Before we start we think this report is also relevant from public radio Tulsa published 10 April 2019
The Oklahoma Supreme Court is going to need a new justice.
With Republicans fast-tracking President Trump’s judicial nominees, 38-year-old Oklahoma Supreme Court Justice Patrick Wyrick has been confirmed for the U.S District Court for the Western District of Oklahoma.
The Senate confirmed his nomination along party lines 53–47 late Tuesday, with new rules strictly limiting time for debate over judicial nominees.
Wyrick has been mentioned as a potential U.S. Supreme Court pick for President Trump.
Feb 4 (Reuters) – A federal law prohibiting marijuana users from possessing firearms is unconstitutional, a federal judge in Oklahoma has concluded, citing last year’s U.S. Supreme Court ruling that significantly expanded gun rights.
ABC news provides more detail
OKLAHOMA CITY — A federal judge in Oklahoma has ruled that a federal law prohibiting people who use marijuana from owning firearms is unconstitutional, the latest challenge to firearms regulations after the U.S. Supreme Court’s conservative majority set new standards for reviewing the nation’s gun laws.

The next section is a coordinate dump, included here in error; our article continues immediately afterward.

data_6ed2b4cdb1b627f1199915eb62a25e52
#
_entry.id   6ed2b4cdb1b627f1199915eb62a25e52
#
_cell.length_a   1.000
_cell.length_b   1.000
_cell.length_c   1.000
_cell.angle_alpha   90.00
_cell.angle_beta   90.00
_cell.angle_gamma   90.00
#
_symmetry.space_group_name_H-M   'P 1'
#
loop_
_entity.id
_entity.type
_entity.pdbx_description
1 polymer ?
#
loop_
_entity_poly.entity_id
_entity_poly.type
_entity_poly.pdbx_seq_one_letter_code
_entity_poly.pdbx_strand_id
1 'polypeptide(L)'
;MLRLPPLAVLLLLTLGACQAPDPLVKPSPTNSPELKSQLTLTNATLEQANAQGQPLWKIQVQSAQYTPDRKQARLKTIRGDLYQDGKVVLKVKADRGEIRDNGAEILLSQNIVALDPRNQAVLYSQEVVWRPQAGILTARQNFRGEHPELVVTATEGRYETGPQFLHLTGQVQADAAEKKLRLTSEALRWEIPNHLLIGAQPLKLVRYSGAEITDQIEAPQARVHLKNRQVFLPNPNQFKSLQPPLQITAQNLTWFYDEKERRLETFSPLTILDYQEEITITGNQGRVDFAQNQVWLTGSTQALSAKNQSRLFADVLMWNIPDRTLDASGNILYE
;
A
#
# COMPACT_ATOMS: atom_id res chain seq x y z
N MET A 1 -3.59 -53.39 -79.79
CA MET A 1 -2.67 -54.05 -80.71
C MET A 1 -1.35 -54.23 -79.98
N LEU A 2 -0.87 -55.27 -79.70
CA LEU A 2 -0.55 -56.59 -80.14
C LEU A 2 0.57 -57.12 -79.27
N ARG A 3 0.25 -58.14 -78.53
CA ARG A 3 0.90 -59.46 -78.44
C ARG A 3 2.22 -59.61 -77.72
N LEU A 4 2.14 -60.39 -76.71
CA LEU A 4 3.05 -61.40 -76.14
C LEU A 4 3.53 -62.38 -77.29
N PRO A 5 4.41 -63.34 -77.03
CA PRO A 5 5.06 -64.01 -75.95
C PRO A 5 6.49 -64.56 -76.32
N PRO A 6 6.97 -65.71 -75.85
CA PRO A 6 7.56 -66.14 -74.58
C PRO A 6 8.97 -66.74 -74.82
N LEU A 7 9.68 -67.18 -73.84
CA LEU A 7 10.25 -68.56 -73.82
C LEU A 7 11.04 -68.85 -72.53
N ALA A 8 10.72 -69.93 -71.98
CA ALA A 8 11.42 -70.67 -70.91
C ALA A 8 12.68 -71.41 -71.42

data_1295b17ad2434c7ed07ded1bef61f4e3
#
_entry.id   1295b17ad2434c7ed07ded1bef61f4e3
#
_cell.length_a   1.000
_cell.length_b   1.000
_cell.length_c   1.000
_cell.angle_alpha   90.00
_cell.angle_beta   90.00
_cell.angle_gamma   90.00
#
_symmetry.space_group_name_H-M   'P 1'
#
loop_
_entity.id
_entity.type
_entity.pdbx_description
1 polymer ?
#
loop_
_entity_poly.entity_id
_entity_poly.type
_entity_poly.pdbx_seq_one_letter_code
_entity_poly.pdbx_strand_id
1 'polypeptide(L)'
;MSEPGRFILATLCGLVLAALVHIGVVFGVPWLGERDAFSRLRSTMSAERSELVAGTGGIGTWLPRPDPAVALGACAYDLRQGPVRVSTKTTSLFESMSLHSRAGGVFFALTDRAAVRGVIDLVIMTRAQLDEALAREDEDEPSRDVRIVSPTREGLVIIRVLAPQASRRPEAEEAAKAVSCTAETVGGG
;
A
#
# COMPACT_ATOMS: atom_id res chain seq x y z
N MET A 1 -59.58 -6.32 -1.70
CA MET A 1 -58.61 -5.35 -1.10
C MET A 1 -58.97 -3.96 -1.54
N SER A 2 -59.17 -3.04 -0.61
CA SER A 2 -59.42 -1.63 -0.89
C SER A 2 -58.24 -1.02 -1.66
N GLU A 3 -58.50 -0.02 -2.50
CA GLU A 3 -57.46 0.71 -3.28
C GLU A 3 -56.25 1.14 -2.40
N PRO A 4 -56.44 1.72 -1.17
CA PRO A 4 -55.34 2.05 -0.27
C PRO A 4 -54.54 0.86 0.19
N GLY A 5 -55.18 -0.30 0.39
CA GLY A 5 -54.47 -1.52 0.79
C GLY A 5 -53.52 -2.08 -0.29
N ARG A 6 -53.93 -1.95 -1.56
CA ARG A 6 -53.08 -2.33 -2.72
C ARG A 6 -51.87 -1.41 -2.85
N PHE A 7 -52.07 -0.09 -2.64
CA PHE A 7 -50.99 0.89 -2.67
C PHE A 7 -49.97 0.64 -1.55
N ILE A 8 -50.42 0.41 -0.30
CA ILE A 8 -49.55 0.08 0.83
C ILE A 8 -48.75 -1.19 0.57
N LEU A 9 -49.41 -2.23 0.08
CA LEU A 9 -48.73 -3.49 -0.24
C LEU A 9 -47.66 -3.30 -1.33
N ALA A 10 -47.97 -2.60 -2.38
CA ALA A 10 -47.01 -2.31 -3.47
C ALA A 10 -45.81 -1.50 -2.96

Lawyers for Jared Michael Harrison had argued that their client’s Second Amendment right to bear arms was being violated by a federal law that makes it illegal for “unlawful users or addicts of controlled substances” to possess firearms.
Harrison had been charged after being arrested by police in Lawton, Oklahoma, in May 2022 following a traffic stop. During a search of his car, police found a loaded revolver as well as marijuana. Harrison told police he had been on his way to work at a medical marijuana dispensary, but that he did not have a state-issued medical-marijuana card.
His lawyers had argued the portion of federal firearms law focused on drug users or addicts was not consistent with the nation’s historical tradition of firearm regulation, echoing what the U.S. Supreme Court has ruled last year in a case known as New York State Rifle & Pistol Association v. Bruen. That case set new standards for interpreting the Second Amendment.
Federal prosecutors had argued that the portion of the law focused on drug users is “consistent with a longstanding historical tradition in America of disarming presumptively risky persons, namely, felons, the mentally ill, and the intoxicated.”
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